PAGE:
The internet can seem like an endless portal that is easy to get lost in. Almost every topic, no matter how rare or obscure, has an article, blog, or website to follow. It can be tricky to determine which resources are trustworthy and which ones are bogus.
To research scleroderma, a lot of good, and bad, information exists on the web. I’ve compiled a list of websites, blogs, and social media groups that might help scleroderma patients in their search for useful information about different aspects of the disease.
This is the main go-to hub for information about resources, specialty centers, doctors, local support groups, and annual walkathons. The Scleroderma Foundation is a nationally accredited 501(c)(3) nonprofit organization. Its mission is to raise funding and awareness for scleroderma.
Inspire is an online community for patients of many different diseases to connect with each other through open forum discussions. It’s particularly helpful for those who have rare conditions and who want to read about personal experiences relevant to their own. A member can post a discussion, question, or search within the disease for a specific topic.
This news site provides a streamline of scleroderma-related news about an array of topics, from innovative treatments to personal first-hand experiences.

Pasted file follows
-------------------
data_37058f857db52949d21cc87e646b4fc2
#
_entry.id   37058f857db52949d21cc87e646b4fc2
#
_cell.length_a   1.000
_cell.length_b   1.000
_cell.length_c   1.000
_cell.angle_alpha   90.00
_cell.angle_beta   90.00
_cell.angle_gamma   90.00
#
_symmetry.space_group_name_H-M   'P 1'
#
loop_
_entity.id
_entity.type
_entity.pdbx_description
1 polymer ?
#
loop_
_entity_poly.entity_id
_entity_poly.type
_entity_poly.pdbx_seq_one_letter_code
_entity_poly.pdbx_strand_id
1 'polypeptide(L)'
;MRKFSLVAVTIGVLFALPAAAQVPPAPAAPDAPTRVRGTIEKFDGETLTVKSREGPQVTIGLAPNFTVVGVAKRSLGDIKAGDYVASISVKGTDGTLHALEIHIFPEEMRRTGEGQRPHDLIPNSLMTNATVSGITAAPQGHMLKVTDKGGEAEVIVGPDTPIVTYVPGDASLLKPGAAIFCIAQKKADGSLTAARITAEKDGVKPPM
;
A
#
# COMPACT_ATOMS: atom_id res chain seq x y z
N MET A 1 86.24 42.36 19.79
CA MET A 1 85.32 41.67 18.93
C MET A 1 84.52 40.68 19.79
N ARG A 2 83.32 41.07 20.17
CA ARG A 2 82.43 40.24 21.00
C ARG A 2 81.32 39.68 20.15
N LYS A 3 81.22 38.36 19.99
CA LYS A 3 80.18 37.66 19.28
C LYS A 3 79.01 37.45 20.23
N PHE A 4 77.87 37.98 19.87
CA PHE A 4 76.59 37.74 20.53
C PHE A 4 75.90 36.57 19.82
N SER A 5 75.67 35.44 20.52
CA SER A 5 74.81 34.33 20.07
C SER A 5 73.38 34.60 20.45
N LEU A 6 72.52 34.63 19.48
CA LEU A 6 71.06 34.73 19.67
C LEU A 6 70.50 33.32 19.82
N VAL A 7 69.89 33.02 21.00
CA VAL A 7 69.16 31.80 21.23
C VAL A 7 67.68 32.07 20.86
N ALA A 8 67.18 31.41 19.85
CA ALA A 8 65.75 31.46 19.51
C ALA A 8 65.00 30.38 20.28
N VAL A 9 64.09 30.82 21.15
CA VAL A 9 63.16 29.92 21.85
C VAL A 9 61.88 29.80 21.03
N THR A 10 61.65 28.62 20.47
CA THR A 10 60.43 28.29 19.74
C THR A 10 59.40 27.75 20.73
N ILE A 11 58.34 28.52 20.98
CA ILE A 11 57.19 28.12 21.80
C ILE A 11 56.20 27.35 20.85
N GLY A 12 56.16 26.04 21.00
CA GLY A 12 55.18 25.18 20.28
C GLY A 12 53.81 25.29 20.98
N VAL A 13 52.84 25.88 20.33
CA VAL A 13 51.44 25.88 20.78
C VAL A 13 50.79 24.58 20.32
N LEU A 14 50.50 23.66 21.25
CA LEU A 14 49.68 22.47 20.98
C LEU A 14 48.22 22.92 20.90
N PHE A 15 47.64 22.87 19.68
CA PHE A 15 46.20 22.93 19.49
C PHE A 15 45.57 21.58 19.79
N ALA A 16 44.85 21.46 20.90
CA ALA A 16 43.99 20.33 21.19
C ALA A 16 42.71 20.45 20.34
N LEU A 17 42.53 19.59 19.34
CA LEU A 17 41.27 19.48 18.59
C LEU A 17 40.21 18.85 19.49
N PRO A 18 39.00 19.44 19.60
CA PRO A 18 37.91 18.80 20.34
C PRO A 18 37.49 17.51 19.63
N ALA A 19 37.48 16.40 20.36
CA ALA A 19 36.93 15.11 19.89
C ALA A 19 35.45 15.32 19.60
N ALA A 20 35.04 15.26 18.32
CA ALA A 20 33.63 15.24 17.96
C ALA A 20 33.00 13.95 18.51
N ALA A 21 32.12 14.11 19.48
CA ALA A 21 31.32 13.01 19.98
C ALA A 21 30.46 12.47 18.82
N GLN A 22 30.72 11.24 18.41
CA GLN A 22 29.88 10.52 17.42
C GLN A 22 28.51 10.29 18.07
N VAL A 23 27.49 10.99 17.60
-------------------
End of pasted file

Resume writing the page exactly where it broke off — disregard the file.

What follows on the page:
Founded by the late Sharon Monsky, who had scleroderma for 18 years, this foundation continues to raise millions of dollars for research through annual star-studded galas. The website provides detailed descriptions about scleroderma and ways to get involved in fundraising campaigns.
Christy McCaffrey lost her mother to scleroderma in 2009, only a few months after she was diagnosed. Her loss inspired her to share the stories of patients around the world through the power of the documentary film “Beneath The Surface.”
Chanel White is a patient advocate who has been through many trials and tribulations of scleroderma. Her blog gives a raw look at what it’s like to live with severe gastrointestinal problems and includes an account of her journey through a stem cell transplant.
Attempting to navigate through scleroderma without an outlet was frustrating for patient columnist Jessica Massengale (me). I created Scleroderma Strong to educate the general public on what it was like to live with scleroderma while encouraging other patients not to hide their scars.
Many patients are turning to stem cell transplant to try to inhibit scleroderma’s progression. This private Facebook group is an informative forum for individuals who have had the transplant to share their experiences, both good and bad.
Trusted websites are essential when making decisions about one’s health. Gathering information, researching, and contacting others can help steer you more easily along scleroderma’s winding roads.
Note: Scleroderma News is strictly a news and information website about the disease. It does not provide medical advice, diagnosis, or treatment. This content is not intended to be a substitute for professional medical advice, diagnosis, or treatment. Always seek the advice of your physician or other qualified health provider with any questions you may have regarding a medical condition. Never disregard professional medical advice or delay in seeking it because of something you have read on this website. The opinions expressed in this column are not those of Scleroderma News or its parent company, BioNews Services, and are intended to spark discussion about issues pertaining to scleroderma.
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